Financial difficulties are preventing the U.N.-backed tribunal from doing its work, Deputy Secretary-General Jan Eliasson said at a conference in New York for the Extraordinary Chambers in the Courts of Cambodia.
"We all agree that there is no impunity for crimes which tear at the very fabric of our common humanity. We have to match our words with actions," he said.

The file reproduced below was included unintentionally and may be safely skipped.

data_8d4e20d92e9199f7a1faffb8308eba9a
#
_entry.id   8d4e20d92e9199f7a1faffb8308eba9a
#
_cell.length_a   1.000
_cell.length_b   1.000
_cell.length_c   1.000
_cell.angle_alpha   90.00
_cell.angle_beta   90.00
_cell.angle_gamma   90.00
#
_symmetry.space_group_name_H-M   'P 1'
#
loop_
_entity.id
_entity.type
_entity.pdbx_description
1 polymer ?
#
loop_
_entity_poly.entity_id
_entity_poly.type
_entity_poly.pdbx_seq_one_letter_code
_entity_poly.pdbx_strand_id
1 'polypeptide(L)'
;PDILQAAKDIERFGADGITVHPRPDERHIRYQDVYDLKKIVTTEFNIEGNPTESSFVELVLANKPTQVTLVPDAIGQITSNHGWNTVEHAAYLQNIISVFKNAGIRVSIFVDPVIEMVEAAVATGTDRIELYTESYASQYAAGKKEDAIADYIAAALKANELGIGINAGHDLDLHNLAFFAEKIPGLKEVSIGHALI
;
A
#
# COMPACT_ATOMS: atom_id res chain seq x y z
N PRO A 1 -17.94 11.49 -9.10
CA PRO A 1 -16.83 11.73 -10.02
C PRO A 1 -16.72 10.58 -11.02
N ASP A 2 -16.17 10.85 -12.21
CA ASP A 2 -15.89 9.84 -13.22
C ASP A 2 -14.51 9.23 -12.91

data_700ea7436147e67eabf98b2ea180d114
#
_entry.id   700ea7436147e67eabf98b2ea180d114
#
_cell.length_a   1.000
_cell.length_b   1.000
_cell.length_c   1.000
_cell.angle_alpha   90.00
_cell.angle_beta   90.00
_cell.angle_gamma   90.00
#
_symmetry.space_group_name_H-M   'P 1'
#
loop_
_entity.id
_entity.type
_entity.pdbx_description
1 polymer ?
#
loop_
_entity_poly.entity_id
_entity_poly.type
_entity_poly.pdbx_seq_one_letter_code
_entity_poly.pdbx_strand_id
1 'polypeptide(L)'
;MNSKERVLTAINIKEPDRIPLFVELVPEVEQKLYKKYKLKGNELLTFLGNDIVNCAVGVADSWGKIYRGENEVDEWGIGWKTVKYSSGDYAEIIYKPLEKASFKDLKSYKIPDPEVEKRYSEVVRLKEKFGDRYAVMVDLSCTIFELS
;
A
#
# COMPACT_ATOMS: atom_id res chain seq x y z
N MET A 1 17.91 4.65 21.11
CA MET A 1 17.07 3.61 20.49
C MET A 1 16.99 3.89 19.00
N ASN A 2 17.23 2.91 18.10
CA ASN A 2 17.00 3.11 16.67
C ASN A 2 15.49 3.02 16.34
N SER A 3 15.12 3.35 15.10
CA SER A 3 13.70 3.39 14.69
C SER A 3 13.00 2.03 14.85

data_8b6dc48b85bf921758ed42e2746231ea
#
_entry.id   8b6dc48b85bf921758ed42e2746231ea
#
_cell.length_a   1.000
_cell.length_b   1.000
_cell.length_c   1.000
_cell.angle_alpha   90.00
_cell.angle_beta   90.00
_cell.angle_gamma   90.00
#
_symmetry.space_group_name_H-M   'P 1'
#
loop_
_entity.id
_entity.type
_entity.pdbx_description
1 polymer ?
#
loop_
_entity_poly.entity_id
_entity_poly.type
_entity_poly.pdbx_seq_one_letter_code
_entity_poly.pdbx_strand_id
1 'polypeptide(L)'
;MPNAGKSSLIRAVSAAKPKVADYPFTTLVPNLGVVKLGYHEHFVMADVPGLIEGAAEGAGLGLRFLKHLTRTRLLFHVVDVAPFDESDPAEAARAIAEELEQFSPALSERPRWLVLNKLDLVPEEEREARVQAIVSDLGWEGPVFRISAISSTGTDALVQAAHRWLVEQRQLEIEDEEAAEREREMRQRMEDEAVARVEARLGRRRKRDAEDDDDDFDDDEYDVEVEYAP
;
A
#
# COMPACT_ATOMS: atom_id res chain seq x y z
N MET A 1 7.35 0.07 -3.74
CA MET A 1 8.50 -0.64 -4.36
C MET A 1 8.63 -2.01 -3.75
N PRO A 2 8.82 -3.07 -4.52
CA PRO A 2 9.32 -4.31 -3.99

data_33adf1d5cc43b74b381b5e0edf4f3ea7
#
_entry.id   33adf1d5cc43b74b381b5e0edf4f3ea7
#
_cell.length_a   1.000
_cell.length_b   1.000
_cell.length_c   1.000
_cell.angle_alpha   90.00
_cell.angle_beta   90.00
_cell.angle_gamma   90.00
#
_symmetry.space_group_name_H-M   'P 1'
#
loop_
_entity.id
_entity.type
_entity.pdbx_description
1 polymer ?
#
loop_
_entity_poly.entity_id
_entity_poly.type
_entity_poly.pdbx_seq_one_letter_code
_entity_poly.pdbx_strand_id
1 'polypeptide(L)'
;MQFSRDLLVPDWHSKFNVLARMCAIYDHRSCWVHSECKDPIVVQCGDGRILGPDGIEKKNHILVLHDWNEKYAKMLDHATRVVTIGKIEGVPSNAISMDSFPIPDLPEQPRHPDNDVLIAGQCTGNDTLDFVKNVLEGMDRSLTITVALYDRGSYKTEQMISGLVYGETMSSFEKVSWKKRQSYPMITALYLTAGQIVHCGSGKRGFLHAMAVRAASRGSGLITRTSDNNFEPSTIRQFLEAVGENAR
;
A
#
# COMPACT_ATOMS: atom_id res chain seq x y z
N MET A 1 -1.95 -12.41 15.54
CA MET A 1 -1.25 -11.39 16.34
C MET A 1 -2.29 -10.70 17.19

The court is funded by voluntary contributions, and the Cambodian government has pledged to contribute an additional $1.8 million to cover costs through the end of 2013. It was established in 2006 to try senior leaders and those most responsible for crimes committed during the Khmer Rouge regime, a U.N. statement said.
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